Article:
Black lives matter and I’m tired of grieving.

Tired of meeting intelligent and brilliant young black boys knowing that our country doesn’t value them nor their lives.

Tired of crying when I think about my future family and how I’ll have to raise my boys to be afraid of a system that should protect them.

I’m tired of watching families grieve unjust loss with tears of anger flooding from their eyes.

And I’m tired of people acting like nothing is wrong. Or that it is not a race matter.

I’m actually very tired of this.

But in the midst of being tired I remember another time, not too long ago, when my own personal grief left me tired….

This past summer I was selected to serve 20 days of grand jury duty.

I was legit tired as this was also when the grief of my mother’s passing was about to peak.

My family and I were approaching the anniversary of her death and the last thing I wanted to do in the midst of this sadness was sit in a room for hours on end listening to crimes.

So I wanted to tell the warden: “I can’t be objective. I’m too tired, too sad and too unstable to sit on this jury…please excuse me.”

But when I looked around the room and saw that I was one of few with color in their complexion I had to stop being tired – for at least 20 days.

Every case that came our way (and there were tons) that involved a person (or worse a man) of color made me feel a different kind of tired. Tired as in fed up.

“This man is someone’s son, brother, father, boyfriend, husband, friend etc….he matters to me.” I would literally think this as they walked in the jury chamber and delivered their testimony. And while I couldn’t yell out, “I see you!” like I wanted to – I made sure they knew I saw them by listening.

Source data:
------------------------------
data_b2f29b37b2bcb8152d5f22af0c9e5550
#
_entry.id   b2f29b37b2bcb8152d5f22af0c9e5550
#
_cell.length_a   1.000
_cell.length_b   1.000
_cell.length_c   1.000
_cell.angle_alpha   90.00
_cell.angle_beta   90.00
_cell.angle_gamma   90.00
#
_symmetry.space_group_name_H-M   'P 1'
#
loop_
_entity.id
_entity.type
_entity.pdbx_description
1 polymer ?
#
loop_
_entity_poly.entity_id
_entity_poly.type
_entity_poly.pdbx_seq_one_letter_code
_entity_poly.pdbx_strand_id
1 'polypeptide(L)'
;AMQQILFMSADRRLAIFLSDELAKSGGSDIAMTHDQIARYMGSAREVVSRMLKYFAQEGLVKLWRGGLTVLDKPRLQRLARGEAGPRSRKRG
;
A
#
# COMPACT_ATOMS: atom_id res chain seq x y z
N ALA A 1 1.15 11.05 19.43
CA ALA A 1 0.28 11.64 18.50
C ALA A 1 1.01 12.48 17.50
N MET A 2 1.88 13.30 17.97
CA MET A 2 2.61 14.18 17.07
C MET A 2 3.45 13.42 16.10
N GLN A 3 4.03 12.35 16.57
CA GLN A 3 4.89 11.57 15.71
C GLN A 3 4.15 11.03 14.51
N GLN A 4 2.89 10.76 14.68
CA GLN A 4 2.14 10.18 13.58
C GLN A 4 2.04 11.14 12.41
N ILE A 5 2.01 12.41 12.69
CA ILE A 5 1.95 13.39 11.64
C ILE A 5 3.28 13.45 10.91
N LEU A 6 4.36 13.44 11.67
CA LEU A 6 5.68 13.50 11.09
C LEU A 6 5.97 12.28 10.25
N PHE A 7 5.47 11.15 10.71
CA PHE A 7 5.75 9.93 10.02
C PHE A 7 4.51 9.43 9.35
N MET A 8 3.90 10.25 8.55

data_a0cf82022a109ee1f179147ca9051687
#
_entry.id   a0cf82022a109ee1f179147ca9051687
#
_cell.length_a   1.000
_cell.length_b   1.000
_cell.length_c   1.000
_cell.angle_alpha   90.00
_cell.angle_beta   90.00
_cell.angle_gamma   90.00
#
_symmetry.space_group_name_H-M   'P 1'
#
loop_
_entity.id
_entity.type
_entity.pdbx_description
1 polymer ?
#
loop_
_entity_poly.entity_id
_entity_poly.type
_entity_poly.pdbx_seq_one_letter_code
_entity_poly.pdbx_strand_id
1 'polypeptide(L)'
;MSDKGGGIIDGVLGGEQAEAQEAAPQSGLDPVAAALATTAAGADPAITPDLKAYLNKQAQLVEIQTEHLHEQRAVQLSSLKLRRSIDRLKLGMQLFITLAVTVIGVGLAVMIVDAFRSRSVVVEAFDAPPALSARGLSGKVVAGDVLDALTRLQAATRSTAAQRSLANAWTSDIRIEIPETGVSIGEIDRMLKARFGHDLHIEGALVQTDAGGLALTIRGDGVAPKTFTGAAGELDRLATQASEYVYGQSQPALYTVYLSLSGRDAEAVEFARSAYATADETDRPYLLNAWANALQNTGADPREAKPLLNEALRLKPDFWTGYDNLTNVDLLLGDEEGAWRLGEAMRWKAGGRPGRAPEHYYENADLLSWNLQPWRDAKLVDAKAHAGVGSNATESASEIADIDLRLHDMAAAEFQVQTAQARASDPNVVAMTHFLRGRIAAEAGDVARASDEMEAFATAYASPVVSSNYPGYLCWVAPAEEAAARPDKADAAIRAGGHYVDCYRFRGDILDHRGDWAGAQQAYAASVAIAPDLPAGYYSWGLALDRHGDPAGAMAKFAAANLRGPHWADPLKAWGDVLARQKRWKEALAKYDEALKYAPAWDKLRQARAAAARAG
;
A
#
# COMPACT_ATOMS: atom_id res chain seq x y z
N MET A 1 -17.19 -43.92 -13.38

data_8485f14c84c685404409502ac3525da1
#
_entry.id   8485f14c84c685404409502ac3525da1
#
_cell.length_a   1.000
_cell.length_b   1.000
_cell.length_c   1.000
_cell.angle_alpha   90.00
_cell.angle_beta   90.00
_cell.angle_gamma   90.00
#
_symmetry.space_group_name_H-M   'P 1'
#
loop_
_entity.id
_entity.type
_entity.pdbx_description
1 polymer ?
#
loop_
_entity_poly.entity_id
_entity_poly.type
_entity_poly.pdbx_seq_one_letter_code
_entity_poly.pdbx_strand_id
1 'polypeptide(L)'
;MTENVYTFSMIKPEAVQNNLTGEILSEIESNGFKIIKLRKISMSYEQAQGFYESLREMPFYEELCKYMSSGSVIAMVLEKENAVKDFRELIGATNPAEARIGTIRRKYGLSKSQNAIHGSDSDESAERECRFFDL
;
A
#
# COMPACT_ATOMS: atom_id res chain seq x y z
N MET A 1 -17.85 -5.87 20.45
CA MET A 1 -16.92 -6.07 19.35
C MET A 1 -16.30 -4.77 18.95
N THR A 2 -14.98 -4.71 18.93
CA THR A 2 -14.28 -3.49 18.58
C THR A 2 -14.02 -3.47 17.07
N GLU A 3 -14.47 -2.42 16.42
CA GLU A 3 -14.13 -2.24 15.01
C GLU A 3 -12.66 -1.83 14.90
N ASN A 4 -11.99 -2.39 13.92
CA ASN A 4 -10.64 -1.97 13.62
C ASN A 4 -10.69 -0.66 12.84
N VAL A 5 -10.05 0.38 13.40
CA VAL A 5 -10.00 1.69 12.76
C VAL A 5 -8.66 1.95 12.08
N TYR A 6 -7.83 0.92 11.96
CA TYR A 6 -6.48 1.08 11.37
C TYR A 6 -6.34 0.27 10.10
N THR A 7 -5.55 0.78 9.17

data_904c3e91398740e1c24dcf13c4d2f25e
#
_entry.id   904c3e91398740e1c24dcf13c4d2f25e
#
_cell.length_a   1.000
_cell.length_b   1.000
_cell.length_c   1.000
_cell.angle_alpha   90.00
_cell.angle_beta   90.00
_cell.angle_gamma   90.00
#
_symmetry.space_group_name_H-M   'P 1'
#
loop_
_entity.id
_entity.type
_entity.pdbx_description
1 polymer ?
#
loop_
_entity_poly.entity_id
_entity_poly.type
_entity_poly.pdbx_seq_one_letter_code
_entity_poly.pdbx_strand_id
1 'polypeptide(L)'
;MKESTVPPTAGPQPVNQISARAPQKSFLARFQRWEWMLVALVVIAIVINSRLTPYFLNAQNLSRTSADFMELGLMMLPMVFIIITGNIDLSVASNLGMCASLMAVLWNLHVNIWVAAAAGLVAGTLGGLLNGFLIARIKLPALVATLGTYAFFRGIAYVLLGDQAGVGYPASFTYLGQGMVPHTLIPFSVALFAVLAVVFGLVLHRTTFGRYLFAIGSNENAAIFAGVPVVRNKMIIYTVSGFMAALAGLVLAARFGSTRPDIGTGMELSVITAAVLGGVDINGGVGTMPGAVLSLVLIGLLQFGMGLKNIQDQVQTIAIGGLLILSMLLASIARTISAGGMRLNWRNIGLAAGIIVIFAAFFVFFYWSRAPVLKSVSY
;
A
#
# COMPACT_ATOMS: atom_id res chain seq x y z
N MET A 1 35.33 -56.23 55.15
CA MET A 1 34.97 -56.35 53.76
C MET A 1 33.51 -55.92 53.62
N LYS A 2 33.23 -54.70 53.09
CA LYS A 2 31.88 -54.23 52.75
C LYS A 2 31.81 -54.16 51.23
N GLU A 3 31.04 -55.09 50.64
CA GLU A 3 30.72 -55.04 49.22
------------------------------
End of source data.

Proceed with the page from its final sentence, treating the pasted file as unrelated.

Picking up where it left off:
I listened for the evidence while simultaneously observing the other 22 jurors.

And together we all  listened to the prosecutors do what they were sent to do – prosecute.

However our job as 23 citizens was to:

“…not to determine guilt or innocence, but to decide whether there is probable cause to prosecute someone for a felony crime.”

So before I would cast my vote in favor of or against an indictment –  I listened for and demanded the evidence.

But some jurors weren’t following the “rules”…

They had already cast their vote well before they entered the grand juror chamber.

I watched them check out while the evidence was presented, not ask questions when questions were clearly necessary, and worse, vote for a human (often times black) to be indicted.

And each and every day I left tired.

I listened to the police officers. Their uniforms often times speaking louder than their testimonies.

However unaffected by their responsibility to society I still voted based on “probable cause” – ie. evidence. Not hearsay. Not emotion. And certainly not by the police report that “they” wrote.

So I just wonder today, months later – what did the room look like when the grand jurors watched the videos (which is clearly probable cause ie. evidence) of men saying “Don’t shoot” or “I can’t breathe…”

Maybe they weren’t following the rules too and voted before they entered the grand juror chamber.

They were selected to raise their voices and hands for justice as grand jurors and their negligence of this duty makes me tired.

Racism still exists and I’m still tired.

Black lives matter and I’m tired of grieving.

You won’t have to force me to serve next time. I’ll volunteer.*

A RADical movement is needed, what are you doing to empower change? Would love to hear your comments below.

* Most states won’t let you simply volunteer, but you can show you care by not consistently postponing your civil duty once you are summoned. Serving is not only a duty but at this point a necessary honor. Speak out simply by showing up.


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